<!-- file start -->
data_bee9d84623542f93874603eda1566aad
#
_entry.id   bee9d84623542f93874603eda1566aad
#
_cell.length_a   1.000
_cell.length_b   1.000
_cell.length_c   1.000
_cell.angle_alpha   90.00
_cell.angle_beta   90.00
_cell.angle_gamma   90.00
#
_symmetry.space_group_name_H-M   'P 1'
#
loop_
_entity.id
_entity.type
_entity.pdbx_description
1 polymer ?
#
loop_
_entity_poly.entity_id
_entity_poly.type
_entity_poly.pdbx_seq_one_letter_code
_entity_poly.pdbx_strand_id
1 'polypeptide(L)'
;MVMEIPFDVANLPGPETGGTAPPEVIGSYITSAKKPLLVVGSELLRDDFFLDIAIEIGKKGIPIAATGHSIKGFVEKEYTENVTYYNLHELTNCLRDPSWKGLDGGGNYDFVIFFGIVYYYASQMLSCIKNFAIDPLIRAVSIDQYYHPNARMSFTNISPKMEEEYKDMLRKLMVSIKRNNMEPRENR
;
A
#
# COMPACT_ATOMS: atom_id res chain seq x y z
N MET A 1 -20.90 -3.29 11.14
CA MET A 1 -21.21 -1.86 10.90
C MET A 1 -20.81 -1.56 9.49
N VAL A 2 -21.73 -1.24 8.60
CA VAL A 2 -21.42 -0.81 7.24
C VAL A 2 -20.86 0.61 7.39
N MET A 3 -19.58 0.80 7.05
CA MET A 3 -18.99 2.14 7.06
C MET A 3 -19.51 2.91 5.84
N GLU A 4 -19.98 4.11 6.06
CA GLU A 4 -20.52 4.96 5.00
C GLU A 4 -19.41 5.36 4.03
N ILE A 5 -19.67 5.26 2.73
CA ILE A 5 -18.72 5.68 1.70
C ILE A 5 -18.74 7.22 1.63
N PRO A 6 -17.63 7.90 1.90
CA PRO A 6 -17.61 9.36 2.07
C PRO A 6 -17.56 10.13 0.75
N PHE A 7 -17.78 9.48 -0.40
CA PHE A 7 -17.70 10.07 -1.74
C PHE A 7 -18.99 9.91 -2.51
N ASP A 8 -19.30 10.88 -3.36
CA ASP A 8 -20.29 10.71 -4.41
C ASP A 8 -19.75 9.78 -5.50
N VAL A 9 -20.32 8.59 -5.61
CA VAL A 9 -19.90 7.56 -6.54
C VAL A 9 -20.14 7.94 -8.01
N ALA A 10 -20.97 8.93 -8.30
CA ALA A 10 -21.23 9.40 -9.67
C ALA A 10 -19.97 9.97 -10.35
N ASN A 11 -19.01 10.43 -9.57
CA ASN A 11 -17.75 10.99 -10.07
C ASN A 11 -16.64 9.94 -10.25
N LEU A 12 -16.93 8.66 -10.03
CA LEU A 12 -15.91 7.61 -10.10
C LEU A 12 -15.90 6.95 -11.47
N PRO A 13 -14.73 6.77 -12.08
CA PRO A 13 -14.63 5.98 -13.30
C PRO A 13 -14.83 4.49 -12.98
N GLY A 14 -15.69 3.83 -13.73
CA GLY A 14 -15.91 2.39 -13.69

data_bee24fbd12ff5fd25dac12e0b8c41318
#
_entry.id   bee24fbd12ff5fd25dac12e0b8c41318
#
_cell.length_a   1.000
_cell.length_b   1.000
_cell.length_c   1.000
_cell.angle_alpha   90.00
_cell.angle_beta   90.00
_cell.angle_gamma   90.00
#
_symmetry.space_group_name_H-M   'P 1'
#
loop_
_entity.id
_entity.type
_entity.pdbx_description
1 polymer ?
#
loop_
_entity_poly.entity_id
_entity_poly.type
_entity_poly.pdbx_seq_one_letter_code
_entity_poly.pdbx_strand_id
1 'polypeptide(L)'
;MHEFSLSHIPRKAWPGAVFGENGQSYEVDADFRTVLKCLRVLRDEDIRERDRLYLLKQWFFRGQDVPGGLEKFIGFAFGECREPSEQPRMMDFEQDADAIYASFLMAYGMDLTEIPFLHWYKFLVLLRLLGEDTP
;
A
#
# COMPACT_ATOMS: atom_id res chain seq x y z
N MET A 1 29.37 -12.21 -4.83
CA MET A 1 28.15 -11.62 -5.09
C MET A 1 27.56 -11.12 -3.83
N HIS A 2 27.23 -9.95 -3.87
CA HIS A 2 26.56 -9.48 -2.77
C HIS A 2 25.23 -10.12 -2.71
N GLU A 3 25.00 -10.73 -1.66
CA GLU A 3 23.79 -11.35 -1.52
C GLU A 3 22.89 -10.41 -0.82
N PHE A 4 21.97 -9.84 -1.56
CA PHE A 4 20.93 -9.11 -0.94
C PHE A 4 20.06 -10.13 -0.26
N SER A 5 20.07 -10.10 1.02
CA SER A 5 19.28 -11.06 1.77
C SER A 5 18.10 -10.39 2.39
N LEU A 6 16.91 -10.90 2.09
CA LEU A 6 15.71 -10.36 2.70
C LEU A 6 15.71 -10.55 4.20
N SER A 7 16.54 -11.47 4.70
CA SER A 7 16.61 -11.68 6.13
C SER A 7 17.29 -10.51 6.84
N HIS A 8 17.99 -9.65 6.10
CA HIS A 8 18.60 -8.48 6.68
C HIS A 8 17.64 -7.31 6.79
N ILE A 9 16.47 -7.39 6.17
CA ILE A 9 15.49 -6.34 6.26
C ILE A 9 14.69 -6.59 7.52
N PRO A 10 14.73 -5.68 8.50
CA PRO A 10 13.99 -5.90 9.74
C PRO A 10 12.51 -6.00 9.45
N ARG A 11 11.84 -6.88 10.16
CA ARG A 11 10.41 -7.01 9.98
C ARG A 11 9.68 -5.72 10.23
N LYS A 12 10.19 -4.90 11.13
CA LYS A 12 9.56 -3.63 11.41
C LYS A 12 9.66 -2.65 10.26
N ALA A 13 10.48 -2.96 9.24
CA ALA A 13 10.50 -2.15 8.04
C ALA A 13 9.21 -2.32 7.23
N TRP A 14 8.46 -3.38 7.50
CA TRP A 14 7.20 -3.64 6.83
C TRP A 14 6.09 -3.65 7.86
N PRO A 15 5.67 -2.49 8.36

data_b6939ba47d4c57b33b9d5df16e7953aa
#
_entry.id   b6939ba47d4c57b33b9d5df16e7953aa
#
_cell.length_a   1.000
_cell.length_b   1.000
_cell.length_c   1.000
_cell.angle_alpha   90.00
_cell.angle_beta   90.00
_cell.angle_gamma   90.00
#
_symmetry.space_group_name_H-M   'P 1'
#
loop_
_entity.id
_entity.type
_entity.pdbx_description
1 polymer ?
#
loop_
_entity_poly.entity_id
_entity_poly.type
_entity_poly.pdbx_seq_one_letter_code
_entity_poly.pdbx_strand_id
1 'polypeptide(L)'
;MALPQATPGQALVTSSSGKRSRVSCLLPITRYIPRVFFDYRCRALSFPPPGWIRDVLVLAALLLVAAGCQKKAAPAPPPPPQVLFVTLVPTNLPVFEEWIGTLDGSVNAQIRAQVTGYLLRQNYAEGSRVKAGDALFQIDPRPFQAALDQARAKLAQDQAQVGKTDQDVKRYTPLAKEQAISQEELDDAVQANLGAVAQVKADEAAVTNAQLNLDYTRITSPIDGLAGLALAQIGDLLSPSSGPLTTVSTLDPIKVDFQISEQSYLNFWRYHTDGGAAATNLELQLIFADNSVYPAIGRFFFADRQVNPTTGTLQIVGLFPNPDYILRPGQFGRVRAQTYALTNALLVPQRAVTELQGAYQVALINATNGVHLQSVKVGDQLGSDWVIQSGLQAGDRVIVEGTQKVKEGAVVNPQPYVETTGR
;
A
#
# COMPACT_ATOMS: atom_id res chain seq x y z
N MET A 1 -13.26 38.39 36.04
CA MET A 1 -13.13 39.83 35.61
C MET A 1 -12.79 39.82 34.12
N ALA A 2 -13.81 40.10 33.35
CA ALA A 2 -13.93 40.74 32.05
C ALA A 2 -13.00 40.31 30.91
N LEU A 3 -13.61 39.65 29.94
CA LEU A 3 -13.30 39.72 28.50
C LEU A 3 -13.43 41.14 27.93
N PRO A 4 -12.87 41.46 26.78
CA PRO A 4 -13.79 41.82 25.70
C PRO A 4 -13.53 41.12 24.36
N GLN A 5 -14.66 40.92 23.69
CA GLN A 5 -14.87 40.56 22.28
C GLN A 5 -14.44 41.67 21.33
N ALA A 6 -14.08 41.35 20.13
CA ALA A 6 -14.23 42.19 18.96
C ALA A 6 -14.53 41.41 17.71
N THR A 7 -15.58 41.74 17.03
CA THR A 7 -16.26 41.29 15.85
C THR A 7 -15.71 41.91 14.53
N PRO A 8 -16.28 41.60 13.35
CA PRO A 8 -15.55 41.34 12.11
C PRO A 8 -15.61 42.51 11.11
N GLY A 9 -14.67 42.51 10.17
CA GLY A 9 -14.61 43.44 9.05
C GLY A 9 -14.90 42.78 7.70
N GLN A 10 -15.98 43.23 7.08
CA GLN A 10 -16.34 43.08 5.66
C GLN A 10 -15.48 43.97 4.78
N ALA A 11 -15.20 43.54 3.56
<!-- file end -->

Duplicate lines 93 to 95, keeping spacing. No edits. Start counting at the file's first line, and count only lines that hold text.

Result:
_entity_poly.type
_entity_poly.pdbx_seq_one_letter_code
_entity_poly.pdbx_strand_id